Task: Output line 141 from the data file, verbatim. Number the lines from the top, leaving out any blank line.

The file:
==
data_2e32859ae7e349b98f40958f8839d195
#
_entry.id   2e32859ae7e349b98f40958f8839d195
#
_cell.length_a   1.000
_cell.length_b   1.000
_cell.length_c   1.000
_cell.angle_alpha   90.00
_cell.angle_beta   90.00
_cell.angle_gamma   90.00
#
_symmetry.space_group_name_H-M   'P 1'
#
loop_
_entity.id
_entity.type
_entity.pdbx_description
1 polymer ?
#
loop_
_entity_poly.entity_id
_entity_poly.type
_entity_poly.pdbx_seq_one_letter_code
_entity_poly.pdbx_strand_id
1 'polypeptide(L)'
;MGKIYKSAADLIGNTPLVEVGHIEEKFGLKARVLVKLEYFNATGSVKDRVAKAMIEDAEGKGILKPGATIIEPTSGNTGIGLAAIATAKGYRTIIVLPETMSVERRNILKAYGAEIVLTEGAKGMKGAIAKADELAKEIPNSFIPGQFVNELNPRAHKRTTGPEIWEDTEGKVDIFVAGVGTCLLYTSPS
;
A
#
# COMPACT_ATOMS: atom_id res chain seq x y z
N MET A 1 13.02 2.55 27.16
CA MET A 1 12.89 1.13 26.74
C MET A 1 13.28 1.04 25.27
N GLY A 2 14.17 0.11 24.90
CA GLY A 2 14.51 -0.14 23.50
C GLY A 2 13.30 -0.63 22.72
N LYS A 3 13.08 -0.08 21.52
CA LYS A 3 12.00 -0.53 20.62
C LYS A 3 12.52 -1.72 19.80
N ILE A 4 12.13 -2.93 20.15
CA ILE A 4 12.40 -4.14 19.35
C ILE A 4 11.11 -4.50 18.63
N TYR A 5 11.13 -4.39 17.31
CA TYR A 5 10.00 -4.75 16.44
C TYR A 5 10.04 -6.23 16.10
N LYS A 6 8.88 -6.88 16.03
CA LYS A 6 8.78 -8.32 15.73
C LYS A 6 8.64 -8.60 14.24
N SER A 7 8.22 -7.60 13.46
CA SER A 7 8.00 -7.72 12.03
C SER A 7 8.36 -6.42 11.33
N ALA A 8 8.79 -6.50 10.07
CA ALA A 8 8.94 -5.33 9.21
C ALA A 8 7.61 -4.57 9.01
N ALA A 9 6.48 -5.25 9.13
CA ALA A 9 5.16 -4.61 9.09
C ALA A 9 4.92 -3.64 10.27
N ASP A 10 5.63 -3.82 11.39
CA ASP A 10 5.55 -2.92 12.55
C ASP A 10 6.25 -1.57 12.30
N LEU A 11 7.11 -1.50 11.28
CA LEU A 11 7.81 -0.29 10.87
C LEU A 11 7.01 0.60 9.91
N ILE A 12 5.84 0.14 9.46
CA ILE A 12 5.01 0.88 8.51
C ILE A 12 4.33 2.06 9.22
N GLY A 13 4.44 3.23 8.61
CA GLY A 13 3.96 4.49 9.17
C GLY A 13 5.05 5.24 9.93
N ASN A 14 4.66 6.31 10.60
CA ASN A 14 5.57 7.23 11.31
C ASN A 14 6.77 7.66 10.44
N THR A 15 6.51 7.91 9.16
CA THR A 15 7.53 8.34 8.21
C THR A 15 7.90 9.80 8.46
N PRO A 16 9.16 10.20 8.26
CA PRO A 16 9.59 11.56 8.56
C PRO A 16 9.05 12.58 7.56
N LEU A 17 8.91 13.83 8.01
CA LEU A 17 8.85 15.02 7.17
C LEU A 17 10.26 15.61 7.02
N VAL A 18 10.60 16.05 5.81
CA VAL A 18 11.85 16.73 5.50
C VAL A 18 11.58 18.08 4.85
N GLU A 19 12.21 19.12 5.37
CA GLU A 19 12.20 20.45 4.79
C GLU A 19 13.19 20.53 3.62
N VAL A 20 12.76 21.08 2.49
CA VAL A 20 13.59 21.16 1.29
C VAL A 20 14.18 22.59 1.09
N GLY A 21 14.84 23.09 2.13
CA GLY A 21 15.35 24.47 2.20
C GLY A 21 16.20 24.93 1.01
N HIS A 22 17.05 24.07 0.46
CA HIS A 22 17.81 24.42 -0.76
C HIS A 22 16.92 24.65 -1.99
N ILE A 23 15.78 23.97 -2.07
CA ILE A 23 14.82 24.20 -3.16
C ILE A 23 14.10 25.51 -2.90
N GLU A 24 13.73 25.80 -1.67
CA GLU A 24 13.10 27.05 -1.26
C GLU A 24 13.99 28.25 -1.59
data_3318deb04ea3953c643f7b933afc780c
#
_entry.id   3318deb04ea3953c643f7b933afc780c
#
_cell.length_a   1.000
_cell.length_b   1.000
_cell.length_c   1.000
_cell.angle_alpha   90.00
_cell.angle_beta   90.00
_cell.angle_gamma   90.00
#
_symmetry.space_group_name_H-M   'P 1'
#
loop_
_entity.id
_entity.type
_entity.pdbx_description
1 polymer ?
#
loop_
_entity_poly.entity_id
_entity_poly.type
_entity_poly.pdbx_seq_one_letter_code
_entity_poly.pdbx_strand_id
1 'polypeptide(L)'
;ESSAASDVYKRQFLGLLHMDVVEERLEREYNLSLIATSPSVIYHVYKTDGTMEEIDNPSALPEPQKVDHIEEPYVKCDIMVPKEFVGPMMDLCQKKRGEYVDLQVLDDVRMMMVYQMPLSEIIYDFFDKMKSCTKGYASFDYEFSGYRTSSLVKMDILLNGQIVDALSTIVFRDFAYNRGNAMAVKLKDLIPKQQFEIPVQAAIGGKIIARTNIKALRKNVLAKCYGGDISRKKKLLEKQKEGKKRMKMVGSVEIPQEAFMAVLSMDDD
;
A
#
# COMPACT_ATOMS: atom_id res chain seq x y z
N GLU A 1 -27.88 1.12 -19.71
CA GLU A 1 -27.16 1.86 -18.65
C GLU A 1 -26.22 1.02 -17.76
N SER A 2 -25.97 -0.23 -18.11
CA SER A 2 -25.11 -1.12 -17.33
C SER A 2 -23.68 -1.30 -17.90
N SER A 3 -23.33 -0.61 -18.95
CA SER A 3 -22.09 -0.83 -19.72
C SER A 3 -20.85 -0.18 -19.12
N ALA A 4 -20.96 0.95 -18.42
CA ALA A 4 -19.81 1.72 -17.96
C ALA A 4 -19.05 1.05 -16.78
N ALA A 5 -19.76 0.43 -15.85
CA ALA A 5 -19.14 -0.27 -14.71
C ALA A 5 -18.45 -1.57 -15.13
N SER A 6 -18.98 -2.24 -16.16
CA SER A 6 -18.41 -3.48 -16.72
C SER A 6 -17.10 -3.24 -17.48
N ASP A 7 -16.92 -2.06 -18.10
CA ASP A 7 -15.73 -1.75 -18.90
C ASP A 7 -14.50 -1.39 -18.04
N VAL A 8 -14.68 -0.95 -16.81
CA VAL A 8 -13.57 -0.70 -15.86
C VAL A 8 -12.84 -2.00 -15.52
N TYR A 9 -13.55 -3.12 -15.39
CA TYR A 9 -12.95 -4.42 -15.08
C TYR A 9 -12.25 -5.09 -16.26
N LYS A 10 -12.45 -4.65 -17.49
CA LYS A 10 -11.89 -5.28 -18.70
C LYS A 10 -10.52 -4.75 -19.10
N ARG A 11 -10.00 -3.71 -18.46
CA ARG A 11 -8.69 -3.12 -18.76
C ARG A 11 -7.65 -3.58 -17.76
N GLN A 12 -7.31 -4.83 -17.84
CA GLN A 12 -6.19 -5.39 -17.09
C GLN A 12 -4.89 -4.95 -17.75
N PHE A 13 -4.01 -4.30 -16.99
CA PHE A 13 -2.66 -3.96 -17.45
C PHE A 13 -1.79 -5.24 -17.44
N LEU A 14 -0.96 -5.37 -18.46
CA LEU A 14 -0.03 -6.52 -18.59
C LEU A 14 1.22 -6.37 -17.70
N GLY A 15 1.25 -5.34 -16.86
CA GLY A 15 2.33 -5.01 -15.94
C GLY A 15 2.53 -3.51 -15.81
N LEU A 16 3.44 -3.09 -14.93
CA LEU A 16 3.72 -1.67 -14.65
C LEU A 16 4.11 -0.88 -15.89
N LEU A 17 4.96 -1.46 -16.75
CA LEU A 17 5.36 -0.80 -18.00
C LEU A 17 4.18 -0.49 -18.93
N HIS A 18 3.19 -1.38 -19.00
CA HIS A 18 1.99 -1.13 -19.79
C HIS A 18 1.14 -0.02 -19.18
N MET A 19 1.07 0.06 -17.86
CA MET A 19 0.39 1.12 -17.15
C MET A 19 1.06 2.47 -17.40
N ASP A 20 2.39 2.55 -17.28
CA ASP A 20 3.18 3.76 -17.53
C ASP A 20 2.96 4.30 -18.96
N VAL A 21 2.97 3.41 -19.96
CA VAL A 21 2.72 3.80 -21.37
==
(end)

C SER A 3 -20.85 -0.18 -19.12